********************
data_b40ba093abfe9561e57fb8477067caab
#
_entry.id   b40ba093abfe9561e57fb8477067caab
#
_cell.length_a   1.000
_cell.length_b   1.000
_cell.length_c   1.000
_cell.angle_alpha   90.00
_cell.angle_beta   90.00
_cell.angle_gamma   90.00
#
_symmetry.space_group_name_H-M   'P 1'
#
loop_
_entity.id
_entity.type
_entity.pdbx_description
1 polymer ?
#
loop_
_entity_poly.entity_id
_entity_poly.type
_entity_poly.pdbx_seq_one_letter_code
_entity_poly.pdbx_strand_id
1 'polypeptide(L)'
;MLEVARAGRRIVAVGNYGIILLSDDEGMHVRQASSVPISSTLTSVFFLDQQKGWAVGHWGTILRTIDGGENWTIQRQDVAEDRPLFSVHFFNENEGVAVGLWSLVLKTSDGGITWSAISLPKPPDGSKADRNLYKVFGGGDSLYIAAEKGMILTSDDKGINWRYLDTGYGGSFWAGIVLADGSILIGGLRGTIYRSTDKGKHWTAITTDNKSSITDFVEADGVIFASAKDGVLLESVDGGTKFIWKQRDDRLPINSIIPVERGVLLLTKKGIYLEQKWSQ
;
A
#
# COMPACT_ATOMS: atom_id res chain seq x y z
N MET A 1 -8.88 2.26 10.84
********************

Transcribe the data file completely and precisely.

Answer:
data_b40ba093abfe9561e57fb8477067caab
#
_entry.id   b40ba093abfe9561e57fb8477067caab
#
_cell.length_a   1.000
_cell.length_b   1.000
_cell.length_c   1.000
_cell.angle_alpha   90.00
_cell.angle_beta   90.00
_cell.angle_gamma   90.00
#
_symmetry.space_group_name_H-M   'P 1'
#
loop_
_entity.id
_entity.type
_entity.pdbx_description
1 polymer ?
#
loop_
_entity_poly.entity_id
_entity_poly.type
_entity_poly.pdbx_seq_one_letter_code
_entity_poly.pdbx_strand_id
1 'polypeptide(L)'
;MLEVARAGRRIVAVGNYGIILLSDDEGMHVRQASSVPISSTLTSVFFLDQQKGWAVGHWGTILRTIDGGENWTIQRQDVAEDRPLFSVHFFNENEGVAVGLWSLVLKTSDGGITWSAISLPKPPDGSKADRNLYKVFGGGDSLYIAAEKGMILTSDDKGINWRYLDTGYGGSFWAGIVLADGSILIGGLRGTIYRSTDKGKHWTAITTDNKSSITDFVEADGVIFASAKDGVLLESVDGGTKFIWKQRDDRLPINSIIPVERGVLLLTKKGIYLEQKWSQ
;
A
#
# COMPACT_ATOMS: atom_id res chain seq x y z
N MET A 1 -8.88 2.26 10.84